I was tired of this constant battle–me against my body–in which no one would ever win. Therefore, stronger than the temptation to relapse was my determination to run as far away as I could from Anorexia’s cold embrace. My illness used to be my comfort zone, my “safe” place, as twisted as that might sound, and my defense mechanism.

Even so, I knew I only had two options: I could either stay and fight or walk away and let it kill me. Recovery is like wandering through the darkest of tunnels, not knowing what might be in it, how long it’s going to be, or if there will ever be a light at the end. But you keep going nonetheless, because you’d rather face the unknown than go back to the certainty of death.

For a long time, I kept going through recovery because I wanted to protect my family from my disease, not because I really wanted to let it go. I was still, in a way, hanging on to my Eating Disorder, knowing that I could go back whenever I felt like it.

But it was at this point that it dawned on me: I wasn’t just doing it for them anymore, I was finally willing to do it for myself. I was all in. This realization changed everything, and I started reassessing the real reasons why I wanted to heal.

I wanted recovery.

I wanted my life back more than I had ever wanted anything.

From that moment forward I decided to be completely honest about my recovery, yes, with everybody, but first and foremost with myself. No cheating, no excuses.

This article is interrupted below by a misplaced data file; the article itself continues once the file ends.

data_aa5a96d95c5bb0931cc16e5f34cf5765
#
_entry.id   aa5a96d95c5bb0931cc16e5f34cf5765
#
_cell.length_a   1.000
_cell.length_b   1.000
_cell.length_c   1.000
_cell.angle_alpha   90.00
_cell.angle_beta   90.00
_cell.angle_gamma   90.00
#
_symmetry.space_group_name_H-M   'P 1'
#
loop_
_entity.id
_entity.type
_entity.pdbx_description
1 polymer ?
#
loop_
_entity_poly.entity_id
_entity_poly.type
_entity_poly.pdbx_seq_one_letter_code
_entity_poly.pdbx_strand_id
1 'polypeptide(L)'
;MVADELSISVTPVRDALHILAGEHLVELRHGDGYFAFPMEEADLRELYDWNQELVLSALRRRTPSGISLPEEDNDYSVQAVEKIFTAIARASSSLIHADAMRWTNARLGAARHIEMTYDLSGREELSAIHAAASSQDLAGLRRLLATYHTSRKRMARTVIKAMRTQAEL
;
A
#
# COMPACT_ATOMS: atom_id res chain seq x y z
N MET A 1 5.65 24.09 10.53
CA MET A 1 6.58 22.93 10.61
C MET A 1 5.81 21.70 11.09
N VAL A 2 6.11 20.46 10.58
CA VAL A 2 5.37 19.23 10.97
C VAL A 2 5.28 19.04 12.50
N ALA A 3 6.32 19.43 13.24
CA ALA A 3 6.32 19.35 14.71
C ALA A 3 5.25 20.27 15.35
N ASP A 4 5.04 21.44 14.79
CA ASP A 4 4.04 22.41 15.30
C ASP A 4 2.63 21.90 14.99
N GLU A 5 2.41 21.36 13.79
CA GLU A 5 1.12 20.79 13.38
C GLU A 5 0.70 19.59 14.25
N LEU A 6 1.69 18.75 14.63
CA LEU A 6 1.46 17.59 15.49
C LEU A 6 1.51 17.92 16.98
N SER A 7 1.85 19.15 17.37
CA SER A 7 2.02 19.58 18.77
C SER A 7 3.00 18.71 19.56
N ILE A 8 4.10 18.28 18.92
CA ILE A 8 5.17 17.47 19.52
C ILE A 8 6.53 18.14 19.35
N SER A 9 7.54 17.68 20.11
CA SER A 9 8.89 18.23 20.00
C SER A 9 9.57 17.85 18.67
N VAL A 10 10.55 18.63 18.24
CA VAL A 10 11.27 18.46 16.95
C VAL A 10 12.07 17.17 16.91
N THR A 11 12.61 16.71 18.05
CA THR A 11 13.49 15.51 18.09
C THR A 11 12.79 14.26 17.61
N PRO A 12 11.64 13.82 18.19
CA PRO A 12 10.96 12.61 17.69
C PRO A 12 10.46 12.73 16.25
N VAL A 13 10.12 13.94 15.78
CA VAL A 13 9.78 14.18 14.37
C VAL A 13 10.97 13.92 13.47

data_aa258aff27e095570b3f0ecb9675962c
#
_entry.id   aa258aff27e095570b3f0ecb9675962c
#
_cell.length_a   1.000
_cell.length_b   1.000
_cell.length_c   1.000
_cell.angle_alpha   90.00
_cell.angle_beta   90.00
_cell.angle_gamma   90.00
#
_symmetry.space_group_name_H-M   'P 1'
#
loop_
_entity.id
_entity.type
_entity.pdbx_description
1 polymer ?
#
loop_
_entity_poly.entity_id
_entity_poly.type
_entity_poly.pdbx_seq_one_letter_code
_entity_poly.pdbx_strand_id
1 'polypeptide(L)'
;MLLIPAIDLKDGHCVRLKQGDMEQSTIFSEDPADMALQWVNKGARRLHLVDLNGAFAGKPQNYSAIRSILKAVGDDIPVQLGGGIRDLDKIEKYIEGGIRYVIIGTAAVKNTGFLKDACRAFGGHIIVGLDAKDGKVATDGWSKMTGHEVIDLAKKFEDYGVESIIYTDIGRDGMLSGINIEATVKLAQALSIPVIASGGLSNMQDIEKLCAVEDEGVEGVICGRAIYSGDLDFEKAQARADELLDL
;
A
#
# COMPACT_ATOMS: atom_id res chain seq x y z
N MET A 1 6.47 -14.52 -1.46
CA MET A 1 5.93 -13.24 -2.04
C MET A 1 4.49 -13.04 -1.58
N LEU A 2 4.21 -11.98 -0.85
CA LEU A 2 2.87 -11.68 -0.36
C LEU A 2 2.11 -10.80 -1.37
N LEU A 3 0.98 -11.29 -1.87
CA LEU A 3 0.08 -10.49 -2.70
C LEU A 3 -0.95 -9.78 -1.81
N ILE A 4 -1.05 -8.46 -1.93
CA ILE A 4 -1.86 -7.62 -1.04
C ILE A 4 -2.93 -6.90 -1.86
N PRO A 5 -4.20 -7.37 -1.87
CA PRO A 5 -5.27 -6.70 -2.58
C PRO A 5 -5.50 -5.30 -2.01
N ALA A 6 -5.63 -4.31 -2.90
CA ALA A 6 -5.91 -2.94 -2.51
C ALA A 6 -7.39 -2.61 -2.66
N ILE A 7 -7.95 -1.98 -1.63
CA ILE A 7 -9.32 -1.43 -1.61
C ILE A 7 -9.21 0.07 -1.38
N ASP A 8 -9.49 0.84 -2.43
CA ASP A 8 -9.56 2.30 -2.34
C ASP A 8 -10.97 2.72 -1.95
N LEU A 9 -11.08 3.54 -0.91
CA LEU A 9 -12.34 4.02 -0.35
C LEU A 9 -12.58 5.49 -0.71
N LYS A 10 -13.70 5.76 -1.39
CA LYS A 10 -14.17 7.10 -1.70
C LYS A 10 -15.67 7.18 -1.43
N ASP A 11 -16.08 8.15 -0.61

I am proud to say I have managed to keep it that way. It has not been easy at all, it never is. I make mistakes, a lot of them and very frequently. Be that as it may, I keep moving forward, in spite of my bruises and constant exhaustion. I push through the bad days–or cry, or scream, or punch some pillows–and I enjoy the good days immensely, because I have those too, and lots of them. After all, that’s just life, isn’t it?

The decision to recover is not a one-time thing, but more like a series of choices one must face every day.

It would be easy to lie about how committed I am, but why would I do that? It’s completely useless; for I know there is absolutely no chance I would ever fool myself.

So is the anorectic voice inside my head telling me to skip the pizza and go for a salad instead? Well then, I should definitely have the pizza, along with some chocolate ice cream on a big, fat brownie. That will piss her off. Most importantly, it will set me free.

Tweet this post:

Regina is a painter, musician, photographer, and Fine Arts student. She was born and raised in Cancun, Mexico. Regina has lived with Generalized Anxiety Disorder and Obsessive-Compulsive Disorder since she was a child, struggled with an Eating Disorder all through her adolescence and was diagnosed with Bipolar II Disorder. She is currently looking to help other people struggling with mental illness in any way she can, especially through her writing and art pieces.

If you enjoyed this article, please donate $2

As a nonprofit, we rely on donations to keep our magazine and community running. If you enjoyed this article, please consider donating:

$
Select Payment Method
Personal Info

Credit Card Info